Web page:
Re: DSM: Living the model

From: MssKolleen@aol.com
Date: Wed May 16 2001 - 22:02:58 EDT


Alan, Thanks for some profound questions. Its the ingredient that makes this
pot boil :-)

In a message dated 5/16/01 6:25:29 AM, Alan@klein.net writes:

<<To what extent do we see Sudbury/democratic schooling as informing/mirroring
<<our parenting styles? How does this manifest itself?

Personally, I find that SM complements a lifestyle that I have chosen long
before I even heard of SVS. One thing I can say for certain is that it
reminds me of the my goal as a parent at times when I know I'm not choosing
to take the high road.
I have found that its a support system (even if a silent partner at times) to
the fact that I have chosen aspects in my life that are not 'yet' mainstream.

It manifests many times over when my son comes home and is applying the
'rules' for democracy at our house. He even comes up with some of the laws at
Cedarwood Sudbury and wants to institute them in our house, such as the messy
box!

>>Are there those who see themselves as following the "model" completely (or

>>at least attempting to) at home?

Our lifestyle was always based on respect for children and their needs and
wants. Attachment parenting as some people call it. I could never understand
why people thought new babies were so much 'trouble' in the night. My son
slept between us from day 1 and when it was time to eat he just patted me on
the back if I was turned around and I would feed him while drifing back to
sleep. I got so much more sleep then than I do now!!! =) Sometimes he ate
every hour all day long. He was born 10.3 and was a hungry little thing!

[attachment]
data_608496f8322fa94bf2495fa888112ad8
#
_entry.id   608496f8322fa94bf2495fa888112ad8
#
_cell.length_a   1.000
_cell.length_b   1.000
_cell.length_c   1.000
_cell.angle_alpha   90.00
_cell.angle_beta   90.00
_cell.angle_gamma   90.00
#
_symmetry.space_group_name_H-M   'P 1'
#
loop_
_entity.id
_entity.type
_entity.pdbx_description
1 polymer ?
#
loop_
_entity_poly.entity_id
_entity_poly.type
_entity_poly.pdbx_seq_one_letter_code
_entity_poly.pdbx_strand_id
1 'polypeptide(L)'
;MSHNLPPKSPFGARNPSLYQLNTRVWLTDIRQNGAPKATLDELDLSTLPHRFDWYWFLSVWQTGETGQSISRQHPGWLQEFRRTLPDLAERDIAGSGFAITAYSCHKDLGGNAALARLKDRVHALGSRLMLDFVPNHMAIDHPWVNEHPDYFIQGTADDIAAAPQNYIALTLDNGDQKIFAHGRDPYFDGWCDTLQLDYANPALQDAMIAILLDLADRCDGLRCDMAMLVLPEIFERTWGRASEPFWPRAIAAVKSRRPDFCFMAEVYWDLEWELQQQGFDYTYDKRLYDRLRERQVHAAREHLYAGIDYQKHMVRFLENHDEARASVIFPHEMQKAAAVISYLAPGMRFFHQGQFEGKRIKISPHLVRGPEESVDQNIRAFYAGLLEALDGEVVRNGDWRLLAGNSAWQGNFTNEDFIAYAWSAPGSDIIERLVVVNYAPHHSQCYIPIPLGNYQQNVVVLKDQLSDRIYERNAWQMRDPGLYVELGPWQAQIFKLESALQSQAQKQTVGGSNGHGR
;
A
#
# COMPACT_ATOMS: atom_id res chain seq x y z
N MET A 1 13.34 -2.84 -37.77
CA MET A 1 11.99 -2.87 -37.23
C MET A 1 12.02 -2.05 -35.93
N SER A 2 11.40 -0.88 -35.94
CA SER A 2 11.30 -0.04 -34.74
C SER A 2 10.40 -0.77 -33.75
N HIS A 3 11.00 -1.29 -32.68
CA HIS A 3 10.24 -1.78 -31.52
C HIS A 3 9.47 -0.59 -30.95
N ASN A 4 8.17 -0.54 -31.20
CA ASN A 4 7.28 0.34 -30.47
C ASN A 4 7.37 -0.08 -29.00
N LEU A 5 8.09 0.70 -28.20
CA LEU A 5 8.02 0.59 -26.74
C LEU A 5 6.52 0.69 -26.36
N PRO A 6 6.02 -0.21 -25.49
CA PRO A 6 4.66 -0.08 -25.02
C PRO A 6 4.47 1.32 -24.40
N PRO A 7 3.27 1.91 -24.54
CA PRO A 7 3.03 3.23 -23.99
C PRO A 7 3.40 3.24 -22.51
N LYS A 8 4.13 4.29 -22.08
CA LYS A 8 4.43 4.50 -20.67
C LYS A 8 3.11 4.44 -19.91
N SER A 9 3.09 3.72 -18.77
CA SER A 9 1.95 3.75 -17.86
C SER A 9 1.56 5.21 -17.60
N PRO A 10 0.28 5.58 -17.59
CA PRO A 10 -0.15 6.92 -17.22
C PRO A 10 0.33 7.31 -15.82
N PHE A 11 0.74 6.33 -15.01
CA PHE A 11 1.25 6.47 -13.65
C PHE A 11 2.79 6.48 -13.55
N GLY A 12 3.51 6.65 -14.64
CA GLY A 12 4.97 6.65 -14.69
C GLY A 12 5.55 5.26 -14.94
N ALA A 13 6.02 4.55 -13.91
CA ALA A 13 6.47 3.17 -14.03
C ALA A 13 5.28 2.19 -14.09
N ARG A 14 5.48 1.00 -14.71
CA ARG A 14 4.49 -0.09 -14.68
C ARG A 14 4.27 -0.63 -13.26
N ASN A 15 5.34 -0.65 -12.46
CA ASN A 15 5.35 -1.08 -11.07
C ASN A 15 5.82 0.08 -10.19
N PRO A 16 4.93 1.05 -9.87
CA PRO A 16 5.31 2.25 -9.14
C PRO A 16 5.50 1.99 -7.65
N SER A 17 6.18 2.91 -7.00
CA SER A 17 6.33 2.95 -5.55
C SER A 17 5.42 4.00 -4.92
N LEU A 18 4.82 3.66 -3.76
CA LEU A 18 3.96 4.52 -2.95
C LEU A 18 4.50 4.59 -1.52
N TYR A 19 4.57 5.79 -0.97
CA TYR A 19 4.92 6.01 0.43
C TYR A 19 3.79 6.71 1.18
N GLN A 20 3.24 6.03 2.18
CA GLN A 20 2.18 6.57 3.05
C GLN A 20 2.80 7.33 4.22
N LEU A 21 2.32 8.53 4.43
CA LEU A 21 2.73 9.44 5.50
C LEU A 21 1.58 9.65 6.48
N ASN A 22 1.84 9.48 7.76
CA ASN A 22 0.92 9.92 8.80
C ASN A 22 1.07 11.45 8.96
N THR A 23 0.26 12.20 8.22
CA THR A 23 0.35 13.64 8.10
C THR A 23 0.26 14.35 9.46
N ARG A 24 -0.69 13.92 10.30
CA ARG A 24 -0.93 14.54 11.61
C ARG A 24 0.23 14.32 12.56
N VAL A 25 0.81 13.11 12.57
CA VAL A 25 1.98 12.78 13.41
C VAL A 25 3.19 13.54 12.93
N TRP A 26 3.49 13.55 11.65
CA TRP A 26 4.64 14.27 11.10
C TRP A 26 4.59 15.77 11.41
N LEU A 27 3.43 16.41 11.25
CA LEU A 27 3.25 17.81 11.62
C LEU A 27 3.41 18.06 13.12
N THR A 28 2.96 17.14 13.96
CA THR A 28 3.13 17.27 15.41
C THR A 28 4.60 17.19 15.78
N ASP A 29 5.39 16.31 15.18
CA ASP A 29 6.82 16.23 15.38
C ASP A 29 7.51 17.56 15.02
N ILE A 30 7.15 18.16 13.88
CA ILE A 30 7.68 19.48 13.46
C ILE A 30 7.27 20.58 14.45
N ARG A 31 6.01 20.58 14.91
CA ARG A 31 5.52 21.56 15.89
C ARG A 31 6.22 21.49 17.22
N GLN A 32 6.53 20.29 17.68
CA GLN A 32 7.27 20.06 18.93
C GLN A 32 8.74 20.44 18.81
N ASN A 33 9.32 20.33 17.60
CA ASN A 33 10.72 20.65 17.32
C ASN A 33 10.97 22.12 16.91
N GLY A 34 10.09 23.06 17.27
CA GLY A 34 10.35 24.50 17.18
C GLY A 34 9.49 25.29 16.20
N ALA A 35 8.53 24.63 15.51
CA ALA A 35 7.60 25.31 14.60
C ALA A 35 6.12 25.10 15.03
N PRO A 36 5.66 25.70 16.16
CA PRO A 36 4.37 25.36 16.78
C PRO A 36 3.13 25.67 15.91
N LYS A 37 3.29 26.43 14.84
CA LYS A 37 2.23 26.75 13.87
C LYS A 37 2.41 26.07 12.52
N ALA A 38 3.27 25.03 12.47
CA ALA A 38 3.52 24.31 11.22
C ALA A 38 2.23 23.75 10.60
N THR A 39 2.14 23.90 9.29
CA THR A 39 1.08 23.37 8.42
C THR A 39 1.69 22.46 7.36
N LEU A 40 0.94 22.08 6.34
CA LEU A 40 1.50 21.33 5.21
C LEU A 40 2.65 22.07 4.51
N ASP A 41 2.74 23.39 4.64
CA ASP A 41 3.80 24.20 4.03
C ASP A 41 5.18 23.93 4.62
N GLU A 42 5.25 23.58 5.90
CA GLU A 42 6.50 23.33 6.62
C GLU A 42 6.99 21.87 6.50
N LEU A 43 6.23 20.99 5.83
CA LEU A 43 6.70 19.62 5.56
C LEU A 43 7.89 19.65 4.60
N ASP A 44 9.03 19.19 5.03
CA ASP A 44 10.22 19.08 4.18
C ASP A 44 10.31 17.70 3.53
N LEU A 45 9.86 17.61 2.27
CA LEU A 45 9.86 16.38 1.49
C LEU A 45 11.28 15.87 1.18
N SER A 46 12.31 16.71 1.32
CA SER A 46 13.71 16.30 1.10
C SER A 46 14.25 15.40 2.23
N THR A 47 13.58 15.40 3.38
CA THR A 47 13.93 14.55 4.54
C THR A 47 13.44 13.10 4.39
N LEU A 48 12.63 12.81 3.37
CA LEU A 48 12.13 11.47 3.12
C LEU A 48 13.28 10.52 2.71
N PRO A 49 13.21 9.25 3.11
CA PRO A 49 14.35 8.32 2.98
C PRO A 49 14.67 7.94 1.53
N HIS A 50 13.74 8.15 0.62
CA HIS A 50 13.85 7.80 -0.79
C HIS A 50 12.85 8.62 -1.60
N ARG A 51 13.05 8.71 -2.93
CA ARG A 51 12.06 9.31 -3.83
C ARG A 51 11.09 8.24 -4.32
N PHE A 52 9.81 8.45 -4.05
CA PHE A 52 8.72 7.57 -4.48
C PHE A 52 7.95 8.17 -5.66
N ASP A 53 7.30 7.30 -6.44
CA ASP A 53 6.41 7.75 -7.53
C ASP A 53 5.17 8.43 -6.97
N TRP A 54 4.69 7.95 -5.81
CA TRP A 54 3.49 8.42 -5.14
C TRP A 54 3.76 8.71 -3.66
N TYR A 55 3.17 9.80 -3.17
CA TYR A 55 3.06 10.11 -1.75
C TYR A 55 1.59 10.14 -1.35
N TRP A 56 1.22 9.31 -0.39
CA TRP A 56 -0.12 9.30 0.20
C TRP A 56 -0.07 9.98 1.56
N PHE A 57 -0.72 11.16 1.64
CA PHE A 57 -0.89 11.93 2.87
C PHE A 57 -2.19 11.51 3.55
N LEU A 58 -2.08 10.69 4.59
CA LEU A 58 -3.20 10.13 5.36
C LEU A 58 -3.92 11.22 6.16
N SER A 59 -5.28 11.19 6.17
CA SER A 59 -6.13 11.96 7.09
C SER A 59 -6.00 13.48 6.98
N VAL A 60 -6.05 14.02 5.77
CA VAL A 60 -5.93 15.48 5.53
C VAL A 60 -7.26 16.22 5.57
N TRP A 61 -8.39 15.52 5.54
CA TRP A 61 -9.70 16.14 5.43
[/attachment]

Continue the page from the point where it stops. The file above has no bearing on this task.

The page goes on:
Its amazing to see a 3 or 4 week old squirm their way across a king size bed
to get their food. Wow, children are just so amazing if we let them be
themselves!
I remember reading the book 'Whole Parent/Whole Child" Polly Beriends(?) and
it just sung to me. After that, discovering some of Daniel's writings in
Mothering Magazine was a natural progression. It fit in with an already
existing paradigm.

Against the helpful hints from others, the kid grew teeth, learned to walk and
 talk without ANY encouragment from me or his father. Our hands off attitude
would upset people. But interestingly enough, he did all those things. His
first word was 'bird' because I had parrots for 15 years and when Michael
came into the picture, they both were very curious of eachother. Hence, how
he learned to climb up the stairs by chasing them around the house. What a
great sight to sit back and watch!

I felt so bad for the kids at the park whose parents would ask "oh, your son
speaks (walks, has so many teeth, socializes) so well, how old is he" and
after I would mumble the answer they would just look at their kid and get
exasperted. So sad for the kids and for the parents. Why must we (as a
culture) judge standards?

Sadder to see were the parents that clapped for the children turning them
into trained seals. What a heartache to see a child not going down a sliding
board until all eyes were upon her/him.. and after.. just waiting for the
applause. Do those poor children even enjoy what they did *sigh* All I could
imagine how much their insecure little egos would need in school with gold
stars and kudos from the teacher for their performances. How much damage is
done before they even get to school?

>>Are there those who, dare I say it, attempt a sort of hybrid model?

yikes! I can just hear the sizzle of the heat off of that! :-) You got spunk
Alan :-)

>>Are there differences in the home situation that mitigate against applying

the model?

Yes, again, personally for our family. Its the same issues that I face as a
parent at the school itself. Which are basically health/safety issues and
those will be there as long as these issues exist in the world.

>>How about current and former staff at democratic schools? How would we

describe our parenting styles?

I would definately be interested in hearing from others. Parent, staff,
students (former and/or present) anyone care to share???

 
humbly,
Kolleen

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